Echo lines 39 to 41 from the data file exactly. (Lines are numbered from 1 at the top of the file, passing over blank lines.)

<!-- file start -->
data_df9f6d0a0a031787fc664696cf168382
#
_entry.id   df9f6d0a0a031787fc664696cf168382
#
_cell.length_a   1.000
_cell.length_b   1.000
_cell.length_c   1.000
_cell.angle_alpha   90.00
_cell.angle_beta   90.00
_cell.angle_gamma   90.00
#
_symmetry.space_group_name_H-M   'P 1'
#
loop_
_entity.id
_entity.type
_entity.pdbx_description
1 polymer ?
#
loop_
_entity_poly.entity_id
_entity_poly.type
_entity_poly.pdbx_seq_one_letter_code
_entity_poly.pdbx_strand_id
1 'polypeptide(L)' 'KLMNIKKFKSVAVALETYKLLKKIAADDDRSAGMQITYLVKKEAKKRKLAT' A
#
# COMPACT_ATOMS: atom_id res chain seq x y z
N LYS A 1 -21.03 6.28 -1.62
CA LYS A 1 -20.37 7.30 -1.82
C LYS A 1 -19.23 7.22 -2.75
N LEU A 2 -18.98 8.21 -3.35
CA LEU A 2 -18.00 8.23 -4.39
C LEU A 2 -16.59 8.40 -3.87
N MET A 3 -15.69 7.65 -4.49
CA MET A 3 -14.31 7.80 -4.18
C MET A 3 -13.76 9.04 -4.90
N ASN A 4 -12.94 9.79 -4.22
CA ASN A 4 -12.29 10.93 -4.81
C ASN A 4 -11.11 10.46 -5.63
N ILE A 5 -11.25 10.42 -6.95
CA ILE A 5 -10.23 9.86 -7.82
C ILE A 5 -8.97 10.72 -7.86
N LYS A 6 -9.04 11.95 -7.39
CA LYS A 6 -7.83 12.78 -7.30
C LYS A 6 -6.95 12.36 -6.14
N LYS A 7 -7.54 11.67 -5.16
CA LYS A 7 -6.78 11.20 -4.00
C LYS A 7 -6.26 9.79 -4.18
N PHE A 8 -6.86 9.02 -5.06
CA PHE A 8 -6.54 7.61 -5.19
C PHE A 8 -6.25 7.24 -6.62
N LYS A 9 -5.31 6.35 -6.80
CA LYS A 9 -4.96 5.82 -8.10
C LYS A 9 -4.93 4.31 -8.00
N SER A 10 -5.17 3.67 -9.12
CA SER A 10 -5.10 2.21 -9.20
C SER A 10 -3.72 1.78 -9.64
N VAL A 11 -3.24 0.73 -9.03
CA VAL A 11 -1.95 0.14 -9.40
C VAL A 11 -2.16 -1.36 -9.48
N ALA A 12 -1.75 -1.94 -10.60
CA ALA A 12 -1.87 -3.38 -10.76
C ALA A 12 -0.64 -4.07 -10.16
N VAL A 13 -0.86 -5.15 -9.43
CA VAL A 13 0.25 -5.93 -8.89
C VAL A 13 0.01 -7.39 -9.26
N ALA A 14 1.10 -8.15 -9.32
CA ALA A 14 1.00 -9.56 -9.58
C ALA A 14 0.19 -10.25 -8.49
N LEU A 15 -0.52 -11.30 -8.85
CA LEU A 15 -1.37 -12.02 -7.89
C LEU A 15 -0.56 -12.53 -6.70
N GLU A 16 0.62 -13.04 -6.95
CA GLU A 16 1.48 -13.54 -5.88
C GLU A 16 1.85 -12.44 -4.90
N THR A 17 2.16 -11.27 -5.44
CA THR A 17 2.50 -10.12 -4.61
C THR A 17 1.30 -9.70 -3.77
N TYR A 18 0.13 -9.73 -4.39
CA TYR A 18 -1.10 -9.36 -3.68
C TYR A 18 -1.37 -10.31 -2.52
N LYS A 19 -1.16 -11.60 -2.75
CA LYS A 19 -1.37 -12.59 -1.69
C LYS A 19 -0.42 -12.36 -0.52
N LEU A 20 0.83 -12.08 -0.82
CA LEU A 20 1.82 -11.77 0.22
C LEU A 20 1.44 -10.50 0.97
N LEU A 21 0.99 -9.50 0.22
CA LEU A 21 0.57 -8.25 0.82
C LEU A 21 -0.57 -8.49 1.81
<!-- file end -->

C ASN A 4 -11.11 10.46 -5.63
N ILE A 5 -11.25 10.42 -6.95
CA ILE A 5 -10.23 9.86 -7.82